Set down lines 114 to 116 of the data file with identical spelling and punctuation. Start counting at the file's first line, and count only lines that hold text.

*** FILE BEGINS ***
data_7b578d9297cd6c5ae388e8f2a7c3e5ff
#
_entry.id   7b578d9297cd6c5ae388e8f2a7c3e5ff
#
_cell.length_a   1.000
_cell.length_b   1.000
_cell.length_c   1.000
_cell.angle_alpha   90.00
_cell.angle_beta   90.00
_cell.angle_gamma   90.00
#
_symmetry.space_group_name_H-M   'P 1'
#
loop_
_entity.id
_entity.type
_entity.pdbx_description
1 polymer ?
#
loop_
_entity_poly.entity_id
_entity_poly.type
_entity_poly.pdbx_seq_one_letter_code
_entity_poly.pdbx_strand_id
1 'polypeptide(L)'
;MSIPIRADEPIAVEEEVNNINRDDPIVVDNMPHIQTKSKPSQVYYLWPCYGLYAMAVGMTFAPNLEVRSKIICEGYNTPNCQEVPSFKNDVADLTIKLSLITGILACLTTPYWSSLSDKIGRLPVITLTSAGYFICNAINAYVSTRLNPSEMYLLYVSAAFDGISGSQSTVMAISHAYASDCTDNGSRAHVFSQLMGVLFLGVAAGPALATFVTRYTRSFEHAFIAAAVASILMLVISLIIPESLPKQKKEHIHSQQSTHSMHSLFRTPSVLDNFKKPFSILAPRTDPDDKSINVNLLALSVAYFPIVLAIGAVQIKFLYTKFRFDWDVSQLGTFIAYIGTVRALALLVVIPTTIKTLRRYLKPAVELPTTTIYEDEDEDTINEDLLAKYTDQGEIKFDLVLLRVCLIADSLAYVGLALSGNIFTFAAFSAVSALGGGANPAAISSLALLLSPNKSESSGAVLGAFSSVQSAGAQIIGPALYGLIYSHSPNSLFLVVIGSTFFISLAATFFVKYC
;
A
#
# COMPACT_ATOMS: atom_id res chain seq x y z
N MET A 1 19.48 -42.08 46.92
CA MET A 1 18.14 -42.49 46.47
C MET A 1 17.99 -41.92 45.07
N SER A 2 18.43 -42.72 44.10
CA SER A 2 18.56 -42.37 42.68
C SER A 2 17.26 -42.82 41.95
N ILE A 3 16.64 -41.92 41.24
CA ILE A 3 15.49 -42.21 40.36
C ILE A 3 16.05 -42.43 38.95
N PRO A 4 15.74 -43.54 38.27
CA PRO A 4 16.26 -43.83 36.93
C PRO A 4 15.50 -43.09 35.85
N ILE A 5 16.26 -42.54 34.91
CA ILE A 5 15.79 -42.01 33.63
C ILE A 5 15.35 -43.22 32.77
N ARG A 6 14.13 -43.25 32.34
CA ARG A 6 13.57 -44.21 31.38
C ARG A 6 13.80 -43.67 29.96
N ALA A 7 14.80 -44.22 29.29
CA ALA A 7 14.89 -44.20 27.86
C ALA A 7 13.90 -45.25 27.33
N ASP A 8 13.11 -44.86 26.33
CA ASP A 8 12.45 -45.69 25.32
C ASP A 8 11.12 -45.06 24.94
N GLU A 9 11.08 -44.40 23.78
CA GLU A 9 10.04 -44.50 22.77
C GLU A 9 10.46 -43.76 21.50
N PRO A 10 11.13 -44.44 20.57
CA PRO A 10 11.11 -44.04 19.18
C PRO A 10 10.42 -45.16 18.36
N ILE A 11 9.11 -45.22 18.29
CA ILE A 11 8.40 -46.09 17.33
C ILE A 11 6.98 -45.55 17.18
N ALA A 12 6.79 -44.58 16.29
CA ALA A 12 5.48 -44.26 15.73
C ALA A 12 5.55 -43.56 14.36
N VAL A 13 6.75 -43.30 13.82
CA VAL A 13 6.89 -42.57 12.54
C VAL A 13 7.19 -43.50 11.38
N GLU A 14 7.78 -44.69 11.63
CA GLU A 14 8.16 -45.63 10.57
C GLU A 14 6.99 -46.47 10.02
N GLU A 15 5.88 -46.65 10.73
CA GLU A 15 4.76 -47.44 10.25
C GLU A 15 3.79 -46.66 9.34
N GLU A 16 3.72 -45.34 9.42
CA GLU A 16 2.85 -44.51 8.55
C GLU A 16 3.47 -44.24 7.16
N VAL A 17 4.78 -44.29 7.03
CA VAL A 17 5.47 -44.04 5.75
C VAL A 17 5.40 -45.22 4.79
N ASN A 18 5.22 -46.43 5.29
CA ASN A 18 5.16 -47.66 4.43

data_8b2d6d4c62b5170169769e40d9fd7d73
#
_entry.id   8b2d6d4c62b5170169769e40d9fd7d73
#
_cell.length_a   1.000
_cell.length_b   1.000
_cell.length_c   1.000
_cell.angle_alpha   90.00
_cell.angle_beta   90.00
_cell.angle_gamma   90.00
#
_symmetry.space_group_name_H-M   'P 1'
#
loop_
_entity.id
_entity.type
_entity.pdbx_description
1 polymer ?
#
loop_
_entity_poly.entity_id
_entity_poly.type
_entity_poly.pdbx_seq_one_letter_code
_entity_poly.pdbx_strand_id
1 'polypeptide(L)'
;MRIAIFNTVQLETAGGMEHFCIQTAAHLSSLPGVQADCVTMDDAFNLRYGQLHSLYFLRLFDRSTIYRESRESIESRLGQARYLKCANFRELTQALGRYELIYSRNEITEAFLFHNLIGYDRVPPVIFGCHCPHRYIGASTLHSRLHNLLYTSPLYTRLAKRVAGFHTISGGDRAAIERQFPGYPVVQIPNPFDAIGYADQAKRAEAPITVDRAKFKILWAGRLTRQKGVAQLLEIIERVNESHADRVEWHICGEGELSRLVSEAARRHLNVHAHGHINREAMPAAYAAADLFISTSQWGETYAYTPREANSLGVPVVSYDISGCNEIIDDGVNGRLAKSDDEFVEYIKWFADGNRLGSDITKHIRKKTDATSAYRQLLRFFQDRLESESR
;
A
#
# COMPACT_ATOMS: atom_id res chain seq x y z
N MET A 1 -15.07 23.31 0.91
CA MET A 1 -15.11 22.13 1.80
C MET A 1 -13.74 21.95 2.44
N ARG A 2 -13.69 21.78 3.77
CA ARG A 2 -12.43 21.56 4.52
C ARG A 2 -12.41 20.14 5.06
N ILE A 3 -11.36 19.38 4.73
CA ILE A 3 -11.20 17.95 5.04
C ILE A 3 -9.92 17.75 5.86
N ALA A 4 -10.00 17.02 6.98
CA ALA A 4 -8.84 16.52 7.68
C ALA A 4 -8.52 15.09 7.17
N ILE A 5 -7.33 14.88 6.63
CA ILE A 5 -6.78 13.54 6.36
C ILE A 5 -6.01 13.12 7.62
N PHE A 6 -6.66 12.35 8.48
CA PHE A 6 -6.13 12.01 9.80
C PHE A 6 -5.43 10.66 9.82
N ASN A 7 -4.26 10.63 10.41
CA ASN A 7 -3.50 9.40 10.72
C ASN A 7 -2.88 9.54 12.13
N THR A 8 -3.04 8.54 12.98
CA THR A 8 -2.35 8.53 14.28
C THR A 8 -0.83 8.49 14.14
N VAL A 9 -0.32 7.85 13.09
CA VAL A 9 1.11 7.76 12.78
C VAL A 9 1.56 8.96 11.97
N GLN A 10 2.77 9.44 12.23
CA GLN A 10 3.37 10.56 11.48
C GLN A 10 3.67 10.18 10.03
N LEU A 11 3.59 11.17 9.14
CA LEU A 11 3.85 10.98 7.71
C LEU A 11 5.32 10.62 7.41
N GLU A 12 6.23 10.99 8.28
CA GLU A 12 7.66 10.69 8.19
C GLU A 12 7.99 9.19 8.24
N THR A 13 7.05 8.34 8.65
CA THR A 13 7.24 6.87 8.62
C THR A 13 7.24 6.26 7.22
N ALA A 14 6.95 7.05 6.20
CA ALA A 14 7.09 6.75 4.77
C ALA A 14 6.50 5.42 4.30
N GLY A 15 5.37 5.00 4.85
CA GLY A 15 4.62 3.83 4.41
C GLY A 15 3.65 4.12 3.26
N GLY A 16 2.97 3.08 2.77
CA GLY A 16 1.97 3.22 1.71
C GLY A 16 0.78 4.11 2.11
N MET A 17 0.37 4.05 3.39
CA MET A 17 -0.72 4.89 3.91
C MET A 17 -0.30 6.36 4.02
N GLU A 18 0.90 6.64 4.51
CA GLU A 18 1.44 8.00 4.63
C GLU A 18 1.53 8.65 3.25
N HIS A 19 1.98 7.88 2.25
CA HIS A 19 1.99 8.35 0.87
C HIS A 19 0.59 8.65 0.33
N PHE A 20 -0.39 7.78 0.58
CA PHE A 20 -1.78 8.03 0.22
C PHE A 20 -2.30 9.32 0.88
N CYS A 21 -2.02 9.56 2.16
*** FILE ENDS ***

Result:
N MET A 1 -15.07 23.31 0.91
CA MET A 1 -15.11 22.13 1.80
C MET A 1 -13.74 21.95 2.44